Satin fabric is a fabric that comes with a distinctive weave. It creates a smooth and shiny appearance. The satin weave is characterized by warp-faced weaving techniques wherein the warp yarns are floated over weft yarns. This floating technique invariably explains the distinctive, even sheen of satin. The high number of floats and low number of tucks creates a high amount of reflectivity for the fabric, which is why satin fabrics are known for their shining appearance. There are a few variations of this type of weave, which produce slightly differing fabrics. However, all satin fabrics are characterized by a glossy and buttery soft front and dull, un-reflective back.
Satin is actually a very ancient fabric, prized for many centuries by aristocrats and the upper classes around the world. It was first produced and widely used in China and other far eastern countries. Eventually, it reached various western countries as well, where it was highly prized for its beautiful appearance and smooth texture. Over time, it became a staple part of luxurious western fashion and was considered to be the finest of all fabrics by many. Hence, for western brides, the most popular fabric is bridal satin fabric, which is used to make their dress and bridal shoes. The soft, smooth sheen of the fabric combined with its beautiful and elegant drape makes it the preferred fabric for special occasions. It remains a very luxurious and somewhat high fashion fabric even today, used to produce all types of clothes, furnishings and covers. Satin has today come full circle as it has recently become popular even in countries like India where it was previously present but not really used for clothing. The influence of western fashion is largely responsible for this recent popularity of satin in Indian culture and clothing.
There are many different types of satin fabrics, based on the raw material used to make the yarns going into the weave. Many believe that silk satin fabric is the only ‘true’ or pure type of satin. Silk has been used to make satin for many centuries because of its inherently shiny and soft nature, which suits the satin weave. Artificial or manufactured fabrics like polyester or nylon are also frequently used, as they also have the softness and sheen required. Polyester satin fabric is somewhat less expensive than the silk version and is therefore used to make more affordable clothing. Cotton satin fabric is also a more affordable version of this fabric, which many purists believe should not be considered satin at all, but instead should be called ‘sateen’. Cotton is mercerized to give it a greater sheen before being woven into satin.
Satin fabric comes in a plethora of gorgeous colors, designs and patterns and is largely preferred for formal or party wear clothes owing to its unmistakable sheen, which makes it entirely inappropriate for casual occasions. Even in ethnic wear, this is quite a preserved trend as women will mostly find satin to make gorgeous, glossy party wear sarees,layered lehenga cholis, evening wear anarkali suits and so on. This also means that satin, in this ethnic context, might come decorated with some type of ethnic embellishments and embroidery. Embroidered satin fabric has an unforgettable kind of beauty as the contrast of the delicate and beautiful designs against the soft glow of satin creates a truly sublime effect. Satin fabric is also used to create more modern, designer garments in which the silhouette, structure and sheen of the garment is more important than the embroidery. Here, the satin fabric itself becomes the main visual and aesthetic appeal of the garment.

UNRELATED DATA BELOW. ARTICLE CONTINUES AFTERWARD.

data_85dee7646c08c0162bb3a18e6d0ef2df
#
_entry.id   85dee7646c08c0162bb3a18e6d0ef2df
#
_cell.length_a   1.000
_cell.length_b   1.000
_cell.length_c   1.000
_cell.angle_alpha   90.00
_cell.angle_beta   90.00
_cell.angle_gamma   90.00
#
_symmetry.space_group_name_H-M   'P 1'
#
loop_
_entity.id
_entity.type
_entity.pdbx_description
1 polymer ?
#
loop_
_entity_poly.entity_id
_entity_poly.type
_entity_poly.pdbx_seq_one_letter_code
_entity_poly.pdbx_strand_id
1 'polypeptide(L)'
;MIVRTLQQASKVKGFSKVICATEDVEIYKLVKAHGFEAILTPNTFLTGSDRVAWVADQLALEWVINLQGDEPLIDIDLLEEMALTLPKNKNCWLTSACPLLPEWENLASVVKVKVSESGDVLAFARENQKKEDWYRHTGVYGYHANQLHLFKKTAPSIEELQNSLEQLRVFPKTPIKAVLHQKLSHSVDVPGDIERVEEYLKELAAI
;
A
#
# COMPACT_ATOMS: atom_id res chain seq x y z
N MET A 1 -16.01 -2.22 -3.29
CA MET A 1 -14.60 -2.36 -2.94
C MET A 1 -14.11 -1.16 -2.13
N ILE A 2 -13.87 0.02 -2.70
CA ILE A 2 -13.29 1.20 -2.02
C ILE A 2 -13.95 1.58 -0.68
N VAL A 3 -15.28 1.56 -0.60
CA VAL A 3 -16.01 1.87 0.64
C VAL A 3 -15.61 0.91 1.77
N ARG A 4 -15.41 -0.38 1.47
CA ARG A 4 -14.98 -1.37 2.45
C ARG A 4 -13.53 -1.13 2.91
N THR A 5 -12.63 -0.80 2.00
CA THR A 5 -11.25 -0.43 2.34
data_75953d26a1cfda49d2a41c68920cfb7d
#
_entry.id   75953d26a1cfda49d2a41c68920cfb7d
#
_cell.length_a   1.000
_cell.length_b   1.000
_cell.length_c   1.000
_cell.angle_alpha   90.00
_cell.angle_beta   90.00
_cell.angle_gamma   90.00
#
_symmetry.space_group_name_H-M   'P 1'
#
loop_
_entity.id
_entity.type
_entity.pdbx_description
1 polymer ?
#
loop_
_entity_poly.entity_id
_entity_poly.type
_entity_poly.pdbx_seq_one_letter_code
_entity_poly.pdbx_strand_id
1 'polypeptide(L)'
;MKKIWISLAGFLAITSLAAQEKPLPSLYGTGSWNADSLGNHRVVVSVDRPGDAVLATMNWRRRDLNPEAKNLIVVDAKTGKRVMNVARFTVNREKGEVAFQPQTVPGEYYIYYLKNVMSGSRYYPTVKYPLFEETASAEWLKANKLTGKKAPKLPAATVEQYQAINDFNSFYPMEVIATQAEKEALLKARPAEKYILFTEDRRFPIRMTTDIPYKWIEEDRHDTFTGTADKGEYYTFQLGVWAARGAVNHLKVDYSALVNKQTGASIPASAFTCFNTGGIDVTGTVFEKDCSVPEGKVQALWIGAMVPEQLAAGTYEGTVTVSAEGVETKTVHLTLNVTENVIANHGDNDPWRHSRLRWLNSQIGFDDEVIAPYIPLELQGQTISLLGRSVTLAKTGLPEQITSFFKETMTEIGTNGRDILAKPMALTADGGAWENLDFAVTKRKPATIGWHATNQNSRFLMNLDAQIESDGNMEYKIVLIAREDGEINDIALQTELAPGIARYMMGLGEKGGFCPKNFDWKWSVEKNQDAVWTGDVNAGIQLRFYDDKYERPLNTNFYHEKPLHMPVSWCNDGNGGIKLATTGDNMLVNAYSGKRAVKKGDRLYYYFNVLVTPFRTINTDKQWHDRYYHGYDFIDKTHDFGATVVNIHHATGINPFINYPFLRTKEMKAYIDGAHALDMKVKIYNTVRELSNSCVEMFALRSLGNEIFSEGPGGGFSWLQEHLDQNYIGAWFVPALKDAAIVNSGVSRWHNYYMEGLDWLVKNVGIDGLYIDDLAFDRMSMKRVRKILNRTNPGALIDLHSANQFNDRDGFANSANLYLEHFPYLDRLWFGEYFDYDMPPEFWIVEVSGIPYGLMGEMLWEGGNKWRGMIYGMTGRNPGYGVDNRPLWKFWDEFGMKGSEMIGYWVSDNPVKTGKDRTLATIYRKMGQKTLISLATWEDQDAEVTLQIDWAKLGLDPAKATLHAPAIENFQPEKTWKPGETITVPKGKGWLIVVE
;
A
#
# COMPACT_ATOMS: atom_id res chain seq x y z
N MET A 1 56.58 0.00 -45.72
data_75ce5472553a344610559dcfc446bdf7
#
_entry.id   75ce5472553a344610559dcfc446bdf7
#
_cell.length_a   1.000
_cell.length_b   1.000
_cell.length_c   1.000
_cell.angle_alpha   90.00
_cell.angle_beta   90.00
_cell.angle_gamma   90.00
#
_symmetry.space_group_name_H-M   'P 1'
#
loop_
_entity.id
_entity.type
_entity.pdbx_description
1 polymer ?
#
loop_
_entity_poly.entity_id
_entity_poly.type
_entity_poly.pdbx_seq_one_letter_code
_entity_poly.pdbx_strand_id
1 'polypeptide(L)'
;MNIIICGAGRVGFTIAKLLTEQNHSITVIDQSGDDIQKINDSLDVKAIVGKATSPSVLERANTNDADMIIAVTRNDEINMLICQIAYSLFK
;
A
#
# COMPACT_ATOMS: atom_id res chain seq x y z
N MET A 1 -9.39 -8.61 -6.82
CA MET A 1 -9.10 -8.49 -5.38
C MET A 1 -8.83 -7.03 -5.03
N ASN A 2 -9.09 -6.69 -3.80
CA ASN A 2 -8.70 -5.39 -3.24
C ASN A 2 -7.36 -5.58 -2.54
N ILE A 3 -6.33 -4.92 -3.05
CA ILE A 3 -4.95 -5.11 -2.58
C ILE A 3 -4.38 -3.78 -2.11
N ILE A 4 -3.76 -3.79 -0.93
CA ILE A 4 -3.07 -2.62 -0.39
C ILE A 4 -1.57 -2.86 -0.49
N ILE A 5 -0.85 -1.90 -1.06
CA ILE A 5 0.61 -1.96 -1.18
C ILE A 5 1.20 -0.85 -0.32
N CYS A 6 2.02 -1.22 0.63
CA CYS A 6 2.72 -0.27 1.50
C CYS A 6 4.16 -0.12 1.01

Satin is available in different colors and ethnic wear garments. It need not necessarily be in the colorful shades that is the norm in ethnic fashion. Women can find sarees and salwar kameez made with pink, pale yellow, light green as well grey, brown, beige, white or black satin fabric.
Trends and Styles in Satin Fabric
Satin occupies a very high place in western fashion and its luxury value is such that it can never really go out of fashion. This is not the case in ethnic fashion, where the use of satin is a relatively a contemporary trend. Satin garments like satin sarees, anarkali suits and lehenga cholis are associated with high fashion glamour and are often spotted on red carpets and runways. Satin sarees, in particular, have become extremely popular. Their slinky yet heavily draped look makes them the perfect saree to pair with halter neck blouses and net sleeve blouses. When styling satin fabrics, heavy Indian jewelry should be avoided as it really does not match well with this type of fabric. Instead, pearl necklaces and diamond earrings can clinch it for you.